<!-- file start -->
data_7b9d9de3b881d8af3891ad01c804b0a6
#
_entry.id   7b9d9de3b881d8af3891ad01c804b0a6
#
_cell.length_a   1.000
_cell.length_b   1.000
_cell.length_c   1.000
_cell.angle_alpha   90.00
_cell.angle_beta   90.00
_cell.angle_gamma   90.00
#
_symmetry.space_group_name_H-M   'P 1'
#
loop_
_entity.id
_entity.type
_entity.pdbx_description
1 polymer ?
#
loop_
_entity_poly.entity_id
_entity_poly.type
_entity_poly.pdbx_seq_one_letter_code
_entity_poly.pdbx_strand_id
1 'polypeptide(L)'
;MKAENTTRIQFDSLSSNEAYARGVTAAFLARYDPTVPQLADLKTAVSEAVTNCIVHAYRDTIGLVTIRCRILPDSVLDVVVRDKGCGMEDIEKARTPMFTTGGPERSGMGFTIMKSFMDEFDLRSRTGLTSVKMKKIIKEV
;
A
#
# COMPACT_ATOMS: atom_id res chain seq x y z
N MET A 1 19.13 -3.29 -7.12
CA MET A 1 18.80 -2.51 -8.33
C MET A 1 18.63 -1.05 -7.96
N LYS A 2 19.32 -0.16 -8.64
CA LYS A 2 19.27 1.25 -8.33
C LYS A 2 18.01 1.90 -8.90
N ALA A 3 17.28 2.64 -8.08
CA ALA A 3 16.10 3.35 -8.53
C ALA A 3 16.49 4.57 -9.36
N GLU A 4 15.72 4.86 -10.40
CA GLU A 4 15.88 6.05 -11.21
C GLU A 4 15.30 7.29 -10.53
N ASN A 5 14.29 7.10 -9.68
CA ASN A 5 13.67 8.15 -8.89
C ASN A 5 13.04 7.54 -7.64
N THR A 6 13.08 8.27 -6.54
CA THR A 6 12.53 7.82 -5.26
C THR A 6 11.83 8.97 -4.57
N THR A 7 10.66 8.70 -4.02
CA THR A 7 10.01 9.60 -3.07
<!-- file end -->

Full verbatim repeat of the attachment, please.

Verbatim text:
data_7b9d9de3b881d8af3891ad01c804b0a6
#
_entry.id   7b9d9de3b881d8af3891ad01c804b0a6
#
_cell.length_a   1.000
_cell.length_b   1.000
_cell.length_c   1.000
_cell.angle_alpha   90.00
_cell.angle_beta   90.00
_cell.angle_gamma   90.00
#
_symmetry.space_group_name_H-M   'P 1'
#
loop_
_entity.id
_entity.type
_entity.pdbx_description
1 polymer ?
#
loop_
_entity_poly.entity_id
_entity_poly.type
_entity_poly.pdbx_seq_one_letter_code
_entity_poly.pdbx_strand_id
1 'polypeptide(L)'
;MKAENTTRIQFDSLSSNEAYARGVTAAFLARYDPTVPQLADLKTAVSEAVTNCIVHAYRDTIGLVTIRCRILPDSVLDVVVRDKGCGMEDIEKARTPMFTTGGPERSGMGFTIMKSFMDEFDLRSRTGLTSVKMKKIIKEV
;
A
#
# COMPACT_ATOMS: atom_id res chain seq x y z
N MET A 1 19.13 -3.29 -7.12
CA MET A 1 18.80 -2.51 -8.33
C MET A 1 18.63 -1.05 -7.96
N LYS A 2 19.32 -0.16 -8.64
CA LYS A 2 19.27 1.25 -8.33
C LYS A 2 18.01 1.90 -8.90
N ALA A 3 17.28 2.64 -8.08
CA ALA A 3 16.10 3.35 -8.53
C ALA A 3 16.49 4.57 -9.36
N GLU A 4 15.72 4.86 -10.40
CA GLU A 4 15.88 6.05 -11.21
C GLU A 4 15.30 7.29 -10.53
N ASN A 5 14.29 7.10 -9.68
CA ASN A 5 13.67 8.15 -8.89
C ASN A 5 13.04 7.54 -7.64
N THR A 6 13.08 8.27 -6.54
CA THR A 6 12.53 7.82 -5.26
C THR A 6 11.83 8.97 -4.57
N THR A 7 10.66 8.70 -4.02
CA THR A 7 10.01 9.60 -3.07